A Passover toast (with Coke)

As Passover draws to a close, a wonderful piece from the April 23 NYT about Rabbi Tuvia Geffen, which starts with a ritual blessing (Samuel G. Freedman, “A Passover Toast to a Rabbi Known for Social Activism, and for Kosher Coca-Cola”):

Rabbi Tuvia Geffen, of blessed memory, was born in Lithuania in 1870 and educated there in the renowned Slobodka yeshiva.

There follows a history of Menschlichkeit that would stand on its own, even without the signal achievement of his later life:

In the wake of a pogrom, he immigrated to New York in 1903, and seven years later he moved to Atlanta to become the rabbi of Shearith Israel, a tiny and struggling Orthodox congregation meeting in the battered remnant of a Methodist church.

During his early decades at Shearith Israel, Rabbi Geffen established Atlanta’s first Hebrew school and oversaw its ritual bath. He stood by Leo Frank, the Jewish man falsely accused of murdering a young Christian girl, and after Frank’s lynching in 1915, the rabbi urged his congregants not to flee the South in fear.

At Passover in 1925, he spoke eloquently and presciently against Congress for passing immigration restrictions that “have slammed shut the gates of the country before the wanderers, the strangers, and those who walk in darkness from place to place.” As early as 1933, he warned about the Nazi regime in Germany. Long before feminism, he advocated for Orthodox women who were being denied religious divorce decrees by vindictive husbands.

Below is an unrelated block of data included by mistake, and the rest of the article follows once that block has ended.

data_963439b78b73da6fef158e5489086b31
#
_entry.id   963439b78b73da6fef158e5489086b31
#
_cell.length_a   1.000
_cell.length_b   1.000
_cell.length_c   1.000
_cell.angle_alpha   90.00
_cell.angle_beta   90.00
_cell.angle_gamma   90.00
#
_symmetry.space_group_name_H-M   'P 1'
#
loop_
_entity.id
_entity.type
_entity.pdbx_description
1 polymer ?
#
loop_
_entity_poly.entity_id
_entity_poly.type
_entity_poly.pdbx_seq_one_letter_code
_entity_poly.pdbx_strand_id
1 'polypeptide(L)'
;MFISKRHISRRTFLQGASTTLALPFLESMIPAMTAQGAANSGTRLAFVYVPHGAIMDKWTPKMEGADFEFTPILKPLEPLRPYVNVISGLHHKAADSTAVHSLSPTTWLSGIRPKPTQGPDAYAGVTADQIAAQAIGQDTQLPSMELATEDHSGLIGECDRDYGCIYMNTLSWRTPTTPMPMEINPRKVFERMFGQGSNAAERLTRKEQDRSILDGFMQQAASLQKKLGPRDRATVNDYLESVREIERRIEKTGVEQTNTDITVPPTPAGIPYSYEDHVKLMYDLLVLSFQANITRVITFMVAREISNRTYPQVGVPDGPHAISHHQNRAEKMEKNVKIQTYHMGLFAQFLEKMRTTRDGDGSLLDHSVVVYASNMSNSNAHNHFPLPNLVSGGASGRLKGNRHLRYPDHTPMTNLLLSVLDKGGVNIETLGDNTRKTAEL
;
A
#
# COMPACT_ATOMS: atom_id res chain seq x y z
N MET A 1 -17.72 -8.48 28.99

And then he confronted the problem of adapting Coca-Cola’s secret formula to make it “kosher in one version for Passover and in another for the rest of the year”, doing this and then issuing a 1935 ruling that still stands, through which “kosher Coke formed a powerful symbol of American Jewry’s place in the mainstream.”

Rabbi Geffen’s solution to the Coke problem was not to forget the kosher rules and melt into the melting pot. But neither was it to decry the spiritual pollution of modernity in the form of a fizzy drink. A half-century before the era of cultural pluralism, his answer was to have the majority address the distinct needs of a minority.

A bit of history to celebrate this week.

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